The Nobel Prizes will be announced next week starting with the Physiology or Medicine Prize on Monday morning. Nobel week took on substantial significance to me during my time as Director of NIGMS. NIGMS had hired a talented science writer in the Communications Office who pointed out that Nobel week was actually quite stressful for science writers. They wake up early in the morning, find out who won the prize, and then have to have a story ready for their editor in short order that might actually be on the front page without knowing the science or having sources available to talk in the early morning. At her suggestion, we started reaching out to reporters prior to the announcements based on the fact that many Nobel Prize winners had been supported by NIH (and, in particular, NIGMS, more on that later) in the past. Every year that I was Director, either the Physiology or Medicine Prize or the Chemistry Prize was awarded to one or more NIGMS grantees.
The outreach strategy was quite successful. I woke up, looked at the Nobel announcement, and then started fielding emails and phone calls from reporters. One of my favorite moments was in 2006 when I was asked by a New York Times reporter why the US tended to do so well with Nobel Prizes. I remember thinking that if I blew this one, I would probably not have a job by the end of the day. I commented that it reflected taxpayer support for science through agencies such as NIH and NSF. This was paraphrased in the article:
Dr. Jeremy M. Berg, director of the National Institute of General Medical Sciences at theNational Institutes of Health, said the honor showed the importance of taxpayer-supported basic research that is not aimed at a certain goal. His institute has provided financial support for Dr. Kornberg’s work since 1979, even when it was unclear if the research would be successful, he said.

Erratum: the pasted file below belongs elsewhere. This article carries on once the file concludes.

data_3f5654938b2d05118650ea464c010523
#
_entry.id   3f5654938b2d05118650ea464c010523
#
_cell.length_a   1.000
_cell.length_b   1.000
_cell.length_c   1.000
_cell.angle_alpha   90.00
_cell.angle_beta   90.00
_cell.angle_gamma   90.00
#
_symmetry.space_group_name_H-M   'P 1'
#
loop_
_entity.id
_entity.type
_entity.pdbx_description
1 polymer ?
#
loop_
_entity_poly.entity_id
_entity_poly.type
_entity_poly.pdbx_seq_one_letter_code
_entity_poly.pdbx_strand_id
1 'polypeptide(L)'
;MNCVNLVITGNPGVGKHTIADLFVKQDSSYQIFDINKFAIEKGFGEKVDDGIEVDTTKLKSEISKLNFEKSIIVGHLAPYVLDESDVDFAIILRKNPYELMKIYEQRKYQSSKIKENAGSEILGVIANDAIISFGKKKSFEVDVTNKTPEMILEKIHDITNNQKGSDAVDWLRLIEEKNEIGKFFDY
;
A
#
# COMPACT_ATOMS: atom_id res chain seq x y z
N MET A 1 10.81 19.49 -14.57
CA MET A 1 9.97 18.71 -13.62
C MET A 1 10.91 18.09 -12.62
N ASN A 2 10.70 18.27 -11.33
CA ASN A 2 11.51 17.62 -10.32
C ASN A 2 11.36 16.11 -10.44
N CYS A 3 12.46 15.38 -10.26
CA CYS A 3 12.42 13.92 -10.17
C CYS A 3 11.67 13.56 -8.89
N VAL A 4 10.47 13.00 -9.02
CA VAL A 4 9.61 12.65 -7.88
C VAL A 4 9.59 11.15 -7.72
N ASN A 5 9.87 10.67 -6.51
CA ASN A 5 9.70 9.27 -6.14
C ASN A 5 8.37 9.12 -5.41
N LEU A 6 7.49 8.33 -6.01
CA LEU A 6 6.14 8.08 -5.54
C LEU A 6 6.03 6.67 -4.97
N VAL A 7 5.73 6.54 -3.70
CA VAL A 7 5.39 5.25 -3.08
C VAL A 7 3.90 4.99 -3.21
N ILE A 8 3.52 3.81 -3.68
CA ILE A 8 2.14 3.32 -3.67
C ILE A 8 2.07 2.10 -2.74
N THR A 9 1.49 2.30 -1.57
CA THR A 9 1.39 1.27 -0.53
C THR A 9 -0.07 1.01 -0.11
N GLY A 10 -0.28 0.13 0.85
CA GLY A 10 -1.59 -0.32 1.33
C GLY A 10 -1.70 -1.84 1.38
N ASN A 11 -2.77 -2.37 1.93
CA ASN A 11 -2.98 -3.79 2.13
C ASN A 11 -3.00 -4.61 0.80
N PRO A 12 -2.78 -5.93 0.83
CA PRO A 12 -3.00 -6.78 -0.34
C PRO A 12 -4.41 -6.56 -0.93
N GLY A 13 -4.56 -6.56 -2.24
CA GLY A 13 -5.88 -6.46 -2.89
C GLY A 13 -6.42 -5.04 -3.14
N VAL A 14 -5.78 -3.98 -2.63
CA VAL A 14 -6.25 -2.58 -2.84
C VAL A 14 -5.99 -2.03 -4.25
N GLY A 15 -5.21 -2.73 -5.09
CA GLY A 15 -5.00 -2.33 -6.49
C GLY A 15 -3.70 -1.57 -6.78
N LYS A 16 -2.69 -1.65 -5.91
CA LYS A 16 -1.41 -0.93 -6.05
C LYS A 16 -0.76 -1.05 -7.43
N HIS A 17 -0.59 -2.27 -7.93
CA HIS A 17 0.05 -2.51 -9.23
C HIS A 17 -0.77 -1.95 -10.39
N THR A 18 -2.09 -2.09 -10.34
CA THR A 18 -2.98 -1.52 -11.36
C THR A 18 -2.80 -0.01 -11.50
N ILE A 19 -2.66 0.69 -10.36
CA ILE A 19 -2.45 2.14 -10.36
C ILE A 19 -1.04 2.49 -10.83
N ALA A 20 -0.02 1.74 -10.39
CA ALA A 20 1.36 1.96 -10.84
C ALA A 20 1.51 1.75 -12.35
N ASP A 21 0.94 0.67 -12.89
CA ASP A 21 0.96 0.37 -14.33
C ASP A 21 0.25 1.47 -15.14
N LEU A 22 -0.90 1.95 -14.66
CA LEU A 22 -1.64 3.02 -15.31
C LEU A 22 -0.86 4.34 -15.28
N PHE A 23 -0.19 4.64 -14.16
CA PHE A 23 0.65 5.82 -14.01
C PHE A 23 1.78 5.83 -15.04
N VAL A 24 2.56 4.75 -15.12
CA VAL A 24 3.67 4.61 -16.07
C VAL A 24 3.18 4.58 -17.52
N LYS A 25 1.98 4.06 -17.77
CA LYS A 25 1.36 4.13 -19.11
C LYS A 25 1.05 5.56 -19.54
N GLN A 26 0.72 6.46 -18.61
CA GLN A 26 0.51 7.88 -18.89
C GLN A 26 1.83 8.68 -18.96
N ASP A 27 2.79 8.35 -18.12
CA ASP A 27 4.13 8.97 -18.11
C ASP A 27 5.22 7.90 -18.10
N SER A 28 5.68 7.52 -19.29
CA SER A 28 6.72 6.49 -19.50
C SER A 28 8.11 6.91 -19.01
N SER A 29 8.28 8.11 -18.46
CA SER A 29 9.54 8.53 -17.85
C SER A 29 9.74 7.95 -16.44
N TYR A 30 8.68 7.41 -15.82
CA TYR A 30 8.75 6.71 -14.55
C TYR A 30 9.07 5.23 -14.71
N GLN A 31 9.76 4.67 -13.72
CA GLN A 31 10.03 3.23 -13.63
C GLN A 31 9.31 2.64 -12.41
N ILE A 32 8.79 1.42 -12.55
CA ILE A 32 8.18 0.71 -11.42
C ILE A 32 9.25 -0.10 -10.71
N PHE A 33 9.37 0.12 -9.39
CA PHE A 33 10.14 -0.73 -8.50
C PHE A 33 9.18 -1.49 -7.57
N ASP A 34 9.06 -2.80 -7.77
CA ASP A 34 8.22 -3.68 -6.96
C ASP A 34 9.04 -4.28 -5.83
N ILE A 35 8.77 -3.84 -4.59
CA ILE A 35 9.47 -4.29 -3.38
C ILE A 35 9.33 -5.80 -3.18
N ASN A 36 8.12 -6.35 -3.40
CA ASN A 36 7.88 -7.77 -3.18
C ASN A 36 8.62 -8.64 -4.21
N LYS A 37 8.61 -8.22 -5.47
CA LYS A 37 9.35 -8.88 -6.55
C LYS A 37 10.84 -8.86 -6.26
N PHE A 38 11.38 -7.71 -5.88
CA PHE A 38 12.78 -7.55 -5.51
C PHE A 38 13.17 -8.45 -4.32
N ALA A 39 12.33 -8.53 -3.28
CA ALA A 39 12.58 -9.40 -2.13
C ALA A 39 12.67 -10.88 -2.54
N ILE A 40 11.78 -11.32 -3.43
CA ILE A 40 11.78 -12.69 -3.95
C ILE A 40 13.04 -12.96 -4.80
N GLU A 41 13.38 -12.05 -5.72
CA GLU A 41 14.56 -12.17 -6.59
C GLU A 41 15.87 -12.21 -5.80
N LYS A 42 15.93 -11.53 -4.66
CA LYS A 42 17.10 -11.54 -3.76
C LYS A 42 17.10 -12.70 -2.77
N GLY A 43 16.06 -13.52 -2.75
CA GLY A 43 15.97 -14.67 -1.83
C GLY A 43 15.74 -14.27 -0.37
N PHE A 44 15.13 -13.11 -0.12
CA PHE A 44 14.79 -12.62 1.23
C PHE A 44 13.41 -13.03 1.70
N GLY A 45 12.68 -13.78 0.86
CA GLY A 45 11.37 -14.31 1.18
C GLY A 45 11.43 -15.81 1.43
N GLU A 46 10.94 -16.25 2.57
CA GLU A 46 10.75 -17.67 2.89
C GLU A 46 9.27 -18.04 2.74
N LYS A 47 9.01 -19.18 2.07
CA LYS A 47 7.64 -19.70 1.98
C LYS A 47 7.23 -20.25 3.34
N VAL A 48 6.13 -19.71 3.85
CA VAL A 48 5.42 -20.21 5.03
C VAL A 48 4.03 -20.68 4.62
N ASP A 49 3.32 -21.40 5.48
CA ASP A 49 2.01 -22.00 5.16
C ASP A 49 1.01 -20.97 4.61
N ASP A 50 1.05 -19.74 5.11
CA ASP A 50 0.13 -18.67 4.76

Now for some data. Over its history, NIH has supported a total of 145 Nobel laureates. Since its founding in 1962, NIGMS has supported 81 Nobel laureates. This represents 56% of the Nobel Prize winners with approximately 8% of the overall budget. NCI appears to have supported the second most with 29 laureates. Bear in mind that many Nobel laureates have been supported by more that one institute.
While I was President of ASBMB, I wrote a column on the role of serendipity in important discoveries. I examined all of the Nobel Prize winners in Physiology or Medicine, or Chemistry for a 25 year period and subjectively scored the discoveries as serendipity (such as the discovery of RNA interference), driven by problem selection (such as the determination of the structure of RNA polymerase), or a hybrid of these two factors. Overall, I concluded that, of 117 laureates, 14 made serendipitous discoveries, 72 won based on choosing a clearly fundamental problem, and 31 were hybrids.
I have my predictions made for the prizes for this year. I am usually wrong, but have gotten a couple right over the years. One of my long-running favorites, Carl Djerassi, died in February having never been awarded a Nobel despite leading the invention of the birth-control pill and many other fundamental contributions to chemistry. We'll find out what happens next week.